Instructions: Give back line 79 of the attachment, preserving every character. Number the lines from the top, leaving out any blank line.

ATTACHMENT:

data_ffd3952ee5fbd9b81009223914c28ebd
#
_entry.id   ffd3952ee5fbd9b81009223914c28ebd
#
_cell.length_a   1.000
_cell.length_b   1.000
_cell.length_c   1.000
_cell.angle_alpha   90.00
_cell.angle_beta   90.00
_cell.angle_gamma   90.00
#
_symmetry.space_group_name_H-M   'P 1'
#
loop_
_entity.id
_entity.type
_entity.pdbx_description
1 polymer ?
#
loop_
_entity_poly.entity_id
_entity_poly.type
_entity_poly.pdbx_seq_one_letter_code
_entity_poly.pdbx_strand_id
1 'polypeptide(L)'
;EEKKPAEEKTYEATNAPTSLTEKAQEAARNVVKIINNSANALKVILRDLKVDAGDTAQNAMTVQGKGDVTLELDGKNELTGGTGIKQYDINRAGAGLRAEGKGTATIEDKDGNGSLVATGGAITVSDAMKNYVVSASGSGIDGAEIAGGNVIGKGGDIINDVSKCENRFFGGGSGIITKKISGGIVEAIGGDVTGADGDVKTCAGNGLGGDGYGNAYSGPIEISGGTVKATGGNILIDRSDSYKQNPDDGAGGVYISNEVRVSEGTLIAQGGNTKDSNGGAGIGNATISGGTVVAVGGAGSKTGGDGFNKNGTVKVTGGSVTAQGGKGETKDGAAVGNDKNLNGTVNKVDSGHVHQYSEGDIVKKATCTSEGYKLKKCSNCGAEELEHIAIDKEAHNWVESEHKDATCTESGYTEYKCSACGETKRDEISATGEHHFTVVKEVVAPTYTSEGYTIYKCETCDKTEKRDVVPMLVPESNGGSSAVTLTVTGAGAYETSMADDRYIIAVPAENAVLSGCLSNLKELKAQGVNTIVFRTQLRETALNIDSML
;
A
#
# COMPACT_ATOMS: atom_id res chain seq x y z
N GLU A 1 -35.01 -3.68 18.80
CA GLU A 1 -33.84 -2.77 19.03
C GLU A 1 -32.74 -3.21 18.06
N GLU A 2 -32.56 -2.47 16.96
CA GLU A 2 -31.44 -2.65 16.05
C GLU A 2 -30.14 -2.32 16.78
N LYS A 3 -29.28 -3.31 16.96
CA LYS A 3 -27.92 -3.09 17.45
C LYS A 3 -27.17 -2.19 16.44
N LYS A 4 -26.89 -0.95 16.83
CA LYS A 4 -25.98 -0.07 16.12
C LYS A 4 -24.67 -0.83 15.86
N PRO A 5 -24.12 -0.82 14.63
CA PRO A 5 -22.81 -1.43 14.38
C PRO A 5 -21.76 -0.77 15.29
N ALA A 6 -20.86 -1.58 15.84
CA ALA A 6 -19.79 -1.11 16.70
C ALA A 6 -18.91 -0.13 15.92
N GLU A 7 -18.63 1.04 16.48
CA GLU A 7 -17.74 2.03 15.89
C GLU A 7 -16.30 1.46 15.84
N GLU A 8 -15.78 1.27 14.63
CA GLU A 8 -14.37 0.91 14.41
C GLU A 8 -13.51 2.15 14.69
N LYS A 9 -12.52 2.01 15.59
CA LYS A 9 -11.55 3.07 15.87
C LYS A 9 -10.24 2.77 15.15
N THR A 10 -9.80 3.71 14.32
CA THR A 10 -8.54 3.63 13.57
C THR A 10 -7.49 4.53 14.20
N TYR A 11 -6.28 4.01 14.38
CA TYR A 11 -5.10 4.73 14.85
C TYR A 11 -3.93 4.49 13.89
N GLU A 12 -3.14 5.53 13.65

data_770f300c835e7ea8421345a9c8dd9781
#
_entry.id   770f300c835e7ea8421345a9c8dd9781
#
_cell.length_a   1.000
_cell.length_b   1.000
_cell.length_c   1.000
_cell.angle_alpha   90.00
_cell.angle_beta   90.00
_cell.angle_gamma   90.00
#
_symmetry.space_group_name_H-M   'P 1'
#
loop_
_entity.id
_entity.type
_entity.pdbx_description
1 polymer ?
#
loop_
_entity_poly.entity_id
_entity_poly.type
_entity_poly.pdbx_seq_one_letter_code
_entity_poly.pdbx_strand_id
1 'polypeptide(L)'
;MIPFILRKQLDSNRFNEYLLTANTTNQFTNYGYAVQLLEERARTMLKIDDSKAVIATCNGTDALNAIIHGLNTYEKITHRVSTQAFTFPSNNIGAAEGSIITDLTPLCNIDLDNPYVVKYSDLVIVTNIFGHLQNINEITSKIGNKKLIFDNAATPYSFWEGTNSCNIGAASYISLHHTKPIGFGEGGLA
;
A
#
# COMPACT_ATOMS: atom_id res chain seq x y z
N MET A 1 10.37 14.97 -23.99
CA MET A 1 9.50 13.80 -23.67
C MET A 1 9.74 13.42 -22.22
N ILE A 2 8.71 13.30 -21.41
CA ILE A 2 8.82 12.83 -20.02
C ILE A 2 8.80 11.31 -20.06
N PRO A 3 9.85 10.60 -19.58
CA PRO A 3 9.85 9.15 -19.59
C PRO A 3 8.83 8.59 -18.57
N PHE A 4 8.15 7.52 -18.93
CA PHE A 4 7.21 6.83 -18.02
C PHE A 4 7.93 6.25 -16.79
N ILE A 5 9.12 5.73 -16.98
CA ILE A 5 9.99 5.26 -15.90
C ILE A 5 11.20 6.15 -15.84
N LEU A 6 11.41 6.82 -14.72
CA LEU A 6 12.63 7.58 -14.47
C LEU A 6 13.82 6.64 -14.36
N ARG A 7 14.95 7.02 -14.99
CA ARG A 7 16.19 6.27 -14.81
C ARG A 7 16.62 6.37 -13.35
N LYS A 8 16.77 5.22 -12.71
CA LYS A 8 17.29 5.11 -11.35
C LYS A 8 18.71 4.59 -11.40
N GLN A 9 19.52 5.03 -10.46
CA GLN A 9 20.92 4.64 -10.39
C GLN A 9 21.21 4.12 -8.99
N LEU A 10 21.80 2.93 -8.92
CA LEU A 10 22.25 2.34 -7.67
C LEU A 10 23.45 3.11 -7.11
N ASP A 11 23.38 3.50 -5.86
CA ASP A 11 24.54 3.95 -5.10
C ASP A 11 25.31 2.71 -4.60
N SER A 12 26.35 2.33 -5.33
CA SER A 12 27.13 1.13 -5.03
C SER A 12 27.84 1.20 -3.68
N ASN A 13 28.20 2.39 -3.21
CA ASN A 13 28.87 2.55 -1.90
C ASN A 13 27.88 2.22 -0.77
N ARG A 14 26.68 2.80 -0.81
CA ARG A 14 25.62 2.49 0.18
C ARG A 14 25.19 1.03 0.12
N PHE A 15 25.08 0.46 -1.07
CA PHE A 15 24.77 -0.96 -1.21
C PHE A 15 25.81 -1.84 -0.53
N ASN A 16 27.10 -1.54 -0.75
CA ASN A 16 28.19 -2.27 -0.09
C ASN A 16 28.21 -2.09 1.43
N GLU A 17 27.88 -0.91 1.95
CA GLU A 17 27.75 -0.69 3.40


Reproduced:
_entity.id